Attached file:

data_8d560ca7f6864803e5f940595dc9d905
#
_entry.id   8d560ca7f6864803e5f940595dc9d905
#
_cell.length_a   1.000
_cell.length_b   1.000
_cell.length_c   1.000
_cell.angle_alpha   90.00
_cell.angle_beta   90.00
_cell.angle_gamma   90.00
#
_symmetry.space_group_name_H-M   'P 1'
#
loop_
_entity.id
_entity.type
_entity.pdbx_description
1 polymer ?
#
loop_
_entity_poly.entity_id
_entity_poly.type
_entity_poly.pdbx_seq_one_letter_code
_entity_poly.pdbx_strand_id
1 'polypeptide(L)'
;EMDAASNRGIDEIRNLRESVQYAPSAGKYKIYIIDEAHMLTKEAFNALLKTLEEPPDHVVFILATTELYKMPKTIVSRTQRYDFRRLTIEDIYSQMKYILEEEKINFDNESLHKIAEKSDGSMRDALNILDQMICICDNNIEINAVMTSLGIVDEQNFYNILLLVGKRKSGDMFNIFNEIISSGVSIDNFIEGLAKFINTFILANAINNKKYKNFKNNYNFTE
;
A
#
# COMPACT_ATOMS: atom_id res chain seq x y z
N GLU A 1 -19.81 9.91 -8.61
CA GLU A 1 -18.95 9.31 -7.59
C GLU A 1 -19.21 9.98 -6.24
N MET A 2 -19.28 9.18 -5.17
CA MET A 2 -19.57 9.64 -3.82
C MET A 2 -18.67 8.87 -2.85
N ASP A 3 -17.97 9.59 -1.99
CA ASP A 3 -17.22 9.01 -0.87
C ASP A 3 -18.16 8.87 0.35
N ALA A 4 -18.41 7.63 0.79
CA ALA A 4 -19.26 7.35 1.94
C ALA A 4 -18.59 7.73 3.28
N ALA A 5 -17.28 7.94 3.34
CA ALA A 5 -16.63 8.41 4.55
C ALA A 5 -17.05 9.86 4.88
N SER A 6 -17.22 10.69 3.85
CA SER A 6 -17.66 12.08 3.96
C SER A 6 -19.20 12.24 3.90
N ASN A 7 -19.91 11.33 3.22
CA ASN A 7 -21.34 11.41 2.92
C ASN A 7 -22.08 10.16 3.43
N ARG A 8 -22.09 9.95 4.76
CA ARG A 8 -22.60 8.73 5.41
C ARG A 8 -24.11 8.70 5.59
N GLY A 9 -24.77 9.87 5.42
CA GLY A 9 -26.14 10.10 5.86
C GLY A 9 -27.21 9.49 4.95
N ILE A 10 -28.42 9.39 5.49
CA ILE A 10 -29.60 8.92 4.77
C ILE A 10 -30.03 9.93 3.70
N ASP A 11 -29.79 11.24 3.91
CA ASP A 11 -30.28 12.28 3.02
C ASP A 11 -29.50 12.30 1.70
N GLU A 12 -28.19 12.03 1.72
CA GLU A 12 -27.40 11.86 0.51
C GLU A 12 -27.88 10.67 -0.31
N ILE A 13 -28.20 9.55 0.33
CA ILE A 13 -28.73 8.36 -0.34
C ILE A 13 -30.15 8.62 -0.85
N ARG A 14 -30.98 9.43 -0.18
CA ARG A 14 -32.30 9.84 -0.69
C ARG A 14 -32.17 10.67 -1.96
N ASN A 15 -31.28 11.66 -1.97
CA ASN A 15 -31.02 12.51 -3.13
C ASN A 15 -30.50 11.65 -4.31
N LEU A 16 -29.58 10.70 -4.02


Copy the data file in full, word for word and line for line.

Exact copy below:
data_8d560ca7f6864803e5f940595dc9d905
#
_entry.id   8d560ca7f6864803e5f940595dc9d905
#
_cell.length_a   1.000
_cell.length_b   1.000
_cell.length_c   1.000
_cell.angle_alpha   90.00
_cell.angle_beta   90.00
_cell.angle_gamma   90.00
#
_symmetry.space_group_name_H-M   'P 1'
#
loop_
_entity.id
_entity.type
_entity.pdbx_description
1 polymer ?
#
loop_
_entity_poly.entity_id
_entity_poly.type
_entity_poly.pdbx_seq_one_letter_code
_entity_poly.pdbx_strand_id
1 'polypeptide(L)'
;EMDAASNRGIDEIRNLRESVQYAPSAGKYKIYIIDEAHMLTKEAFNALLKTLEEPPDHVVFILATTELYKMPKTIVSRTQRYDFRRLTIEDIYSQMKYILEEEKINFDNESLHKIAEKSDGSMRDALNILDQMICICDNNIEINAVMTSLGIVDEQNFYNILLLVGKRKSGDMFNIFNEIISSGVSIDNFIEGLAKFINTFILANAINNKKYKNFKNNYNFTE
;
A
#
# COMPACT_ATOMS: atom_id res chain seq x y z
N GLU A 1 -19.81 9.91 -8.61
CA GLU A 1 -18.95 9.31 -7.59
C GLU A 1 -19.21 9.98 -6.24
N MET A 2 -19.28 9.18 -5.17
CA MET A 2 -19.57 9.64 -3.82
C MET A 2 -18.67 8.87 -2.85
N ASP A 3 -17.97 9.59 -1.99
CA ASP A 3 -17.22 9.01 -0.87
C ASP A 3 -18.16 8.87 0.35
N ALA A 4 -18.41 7.63 0.79
CA ALA A 4 -19.26 7.35 1.94
C ALA A 4 -18.59 7.73 3.28
N ALA A 5 -17.28 7.94 3.34
CA ALA A 5 -16.63 8.41 4.55
C ALA A 5 -17.05 9.86 4.88
N SER A 6 -17.22 10.69 3.85
CA SER A 6 -17.66 12.08 3.96
C SER A 6 -19.20 12.24 3.90
N ASN A 7 -19.91 11.33 3.22
CA ASN A 7 -21.34 11.41 2.92
C ASN A 7 -22.08 10.16 3.43
N ARG A 8 -22.09 9.95 4.76
CA ARG A 8 -22.60 8.73 5.41
C ARG A 8 -24.11 8.70 5.59
N GLY A 9 -24.77 9.87 5.42
CA GLY A 9 -26.14 10.10 5.86
C GLY A 9 -27.21 9.49 4.95
N ILE A 10 -28.42 9.39 5.49
CA ILE A 10 -29.60 8.92 4.77
C ILE A 10 -30.03 9.93 3.70
N ASP A 11 -29.79 11.24 3.91
CA ASP A 11 -30.28 12.28 3.02
C ASP A 11 -29.50 12.30 1.70
N GLU A 12 -28.19 12.03 1.72
CA GLU A 12 -27.40 11.86 0.51
C GLU A 12 -27.88 10.67 -0.31
N ILE A 13 -28.20 9.55 0.33
CA ILE A 13 -28.73 8.36 -0.34
C ILE A 13 -30.15 8.62 -0.85
N ARG A 14 -30.98 9.43 -0.18
CA ARG A 14 -32.30 9.84 -0.69
C ARG A 14 -32.17 10.67 -1.96
N ASN A 15 -31.28 11.66 -1.97
CA ASN A 15 -31.02 12.51 -3.13
C ASN A 15 -30.50 11.65 -4.31
N LEU A 16 -29.58 10.70 -4.02